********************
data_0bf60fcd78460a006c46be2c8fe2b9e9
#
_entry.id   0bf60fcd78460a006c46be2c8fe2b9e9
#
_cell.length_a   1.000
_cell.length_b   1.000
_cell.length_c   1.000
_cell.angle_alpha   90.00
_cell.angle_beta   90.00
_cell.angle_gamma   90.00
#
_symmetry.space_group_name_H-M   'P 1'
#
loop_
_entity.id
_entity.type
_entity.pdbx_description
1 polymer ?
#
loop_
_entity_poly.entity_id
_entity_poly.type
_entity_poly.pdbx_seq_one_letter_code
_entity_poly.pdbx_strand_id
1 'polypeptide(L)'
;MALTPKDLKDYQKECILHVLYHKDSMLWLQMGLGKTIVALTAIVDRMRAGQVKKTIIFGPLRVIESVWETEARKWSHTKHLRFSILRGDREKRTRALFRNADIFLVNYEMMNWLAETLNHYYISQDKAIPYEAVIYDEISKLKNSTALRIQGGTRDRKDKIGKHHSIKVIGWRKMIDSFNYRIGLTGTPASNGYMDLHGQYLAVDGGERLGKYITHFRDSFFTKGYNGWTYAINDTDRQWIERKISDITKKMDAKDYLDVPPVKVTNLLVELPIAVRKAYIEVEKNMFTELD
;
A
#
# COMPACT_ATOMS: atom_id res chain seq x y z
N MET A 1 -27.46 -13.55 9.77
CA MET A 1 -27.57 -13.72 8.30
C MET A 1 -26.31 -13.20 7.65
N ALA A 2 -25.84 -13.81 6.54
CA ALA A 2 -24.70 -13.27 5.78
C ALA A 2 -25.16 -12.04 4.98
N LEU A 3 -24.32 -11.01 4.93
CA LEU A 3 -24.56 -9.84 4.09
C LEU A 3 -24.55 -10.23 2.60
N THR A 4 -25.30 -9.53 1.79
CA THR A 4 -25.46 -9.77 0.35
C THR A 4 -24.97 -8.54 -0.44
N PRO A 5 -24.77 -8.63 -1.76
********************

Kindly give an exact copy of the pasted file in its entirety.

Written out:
data_0bf60fcd78460a006c46be2c8fe2b9e9
#
_entry.id   0bf60fcd78460a006c46be2c8fe2b9e9
#
_cell.length_a   1.000
_cell.length_b   1.000
_cell.length_c   1.000
_cell.angle_alpha   90.00
_cell.angle_beta   90.00
_cell.angle_gamma   90.00
#
_symmetry.space_group_name_H-M   'P 1'
#
loop_
_entity.id
_entity.type
_entity.pdbx_description
1 polymer ?
#
loop_
_entity_poly.entity_id
_entity_poly.type
_entity_poly.pdbx_seq_one_letter_code
_entity_poly.pdbx_strand_id
1 'polypeptide(L)'
;MALTPKDLKDYQKECILHVLYHKDSMLWLQMGLGKTIVALTAIVDRMRAGQVKKTIIFGPLRVIESVWETEARKWSHTKHLRFSILRGDREKRTRALFRNADIFLVNYEMMNWLAETLNHYYISQDKAIPYEAVIYDEISKLKNSTALRIQGGTRDRKDKIGKHHSIKVIGWRKMIDSFNYRIGLTGTPASNGYMDLHGQYLAVDGGERLGKYITHFRDSFFTKGYNGWTYAINDTDRQWIERKISDITKKMDAKDYLDVPPVKVTNLLVELPIAVRKAYIEVEKNMFTELD
;
A
#
# COMPACT_ATOMS: atom_id res chain seq x y z
N MET A 1 -27.46 -13.55 9.77
CA MET A 1 -27.57 -13.72 8.30
C MET A 1 -26.31 -13.20 7.65
N ALA A 2 -25.84 -13.81 6.54
CA ALA A 2 -24.70 -13.27 5.78
C ALA A 2 -25.16 -12.04 4.98
N LEU A 3 -24.32 -11.01 4.93
CA LEU A 3 -24.56 -9.84 4.09
C LEU A 3 -24.55 -10.23 2.60
N THR A 4 -25.30 -9.53 1.79
CA THR A 4 -25.46 -9.77 0.35
C THR A 4 -24.97 -8.54 -0.44
N PRO A 5 -24.77 -8.63 -1.76